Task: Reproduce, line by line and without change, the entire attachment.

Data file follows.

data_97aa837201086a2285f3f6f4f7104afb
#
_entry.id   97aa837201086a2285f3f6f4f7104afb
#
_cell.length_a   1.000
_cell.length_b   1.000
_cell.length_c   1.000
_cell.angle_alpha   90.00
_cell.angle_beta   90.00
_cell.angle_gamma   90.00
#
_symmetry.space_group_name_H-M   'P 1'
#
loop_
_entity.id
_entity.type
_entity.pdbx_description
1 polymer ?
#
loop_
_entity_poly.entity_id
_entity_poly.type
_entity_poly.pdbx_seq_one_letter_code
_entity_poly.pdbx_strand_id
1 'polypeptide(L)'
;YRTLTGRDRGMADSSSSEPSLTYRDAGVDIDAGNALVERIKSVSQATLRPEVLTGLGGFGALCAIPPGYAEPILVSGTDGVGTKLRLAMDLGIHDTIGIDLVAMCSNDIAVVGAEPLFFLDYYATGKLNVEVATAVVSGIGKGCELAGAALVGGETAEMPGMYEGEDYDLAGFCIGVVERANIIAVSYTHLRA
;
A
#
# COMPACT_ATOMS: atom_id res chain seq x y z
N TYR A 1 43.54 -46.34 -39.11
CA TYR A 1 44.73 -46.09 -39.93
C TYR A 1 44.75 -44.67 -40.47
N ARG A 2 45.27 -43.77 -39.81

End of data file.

data_97aa837201086a2285f3f6f4f7104afb
#
_entry.id   97aa837201086a2285f3f6f4f7104afb
#
_cell.length_a   1.000
_cell.length_b   1.000
_cell.length_c   1.000
_cell.angle_alpha   90.00
_cell.angle_beta   90.00
_cell.angle_gamma   90.00
#
_symmetry.space_group_name_H-M   'P 1'
#
loop_
_entity.id
_entity.type
_entity.pdbx_description
1 polymer ?
#
loop_
_entity_poly.entity_id
_entity_poly.type
_entity_poly.pdbx_seq_one_letter_code
_entity_poly.pdbx_strand_id
1 'polypeptide(L)'
;YRTLTGRDRGMADSSSSEPSLTYRDAGVDIDAGNALVERIKSVSQATLRPEVLTGLGGFGALCAIPPGYAEPILVSGTDGVGTKLRLAMDLGIHDTIGIDLVAMCSNDIAVVGAEPLFFLDYYATGKLNVEVATAVVSGIGKGCELAGAALVGGETAEMPGMYEGEDYDLAGFCIGVVERANIIAVSYTHLRA
;
A
#
# COMPACT_ATOMS: atom_id res chain seq x y z
N TYR A 1 43.54 -46.34 -39.11
CA TYR A 1 44.73 -46.09 -39.93
C TYR A 1 44.75 -44.67 -40.47
N ARG A 2 45.27 -43.77 -39.81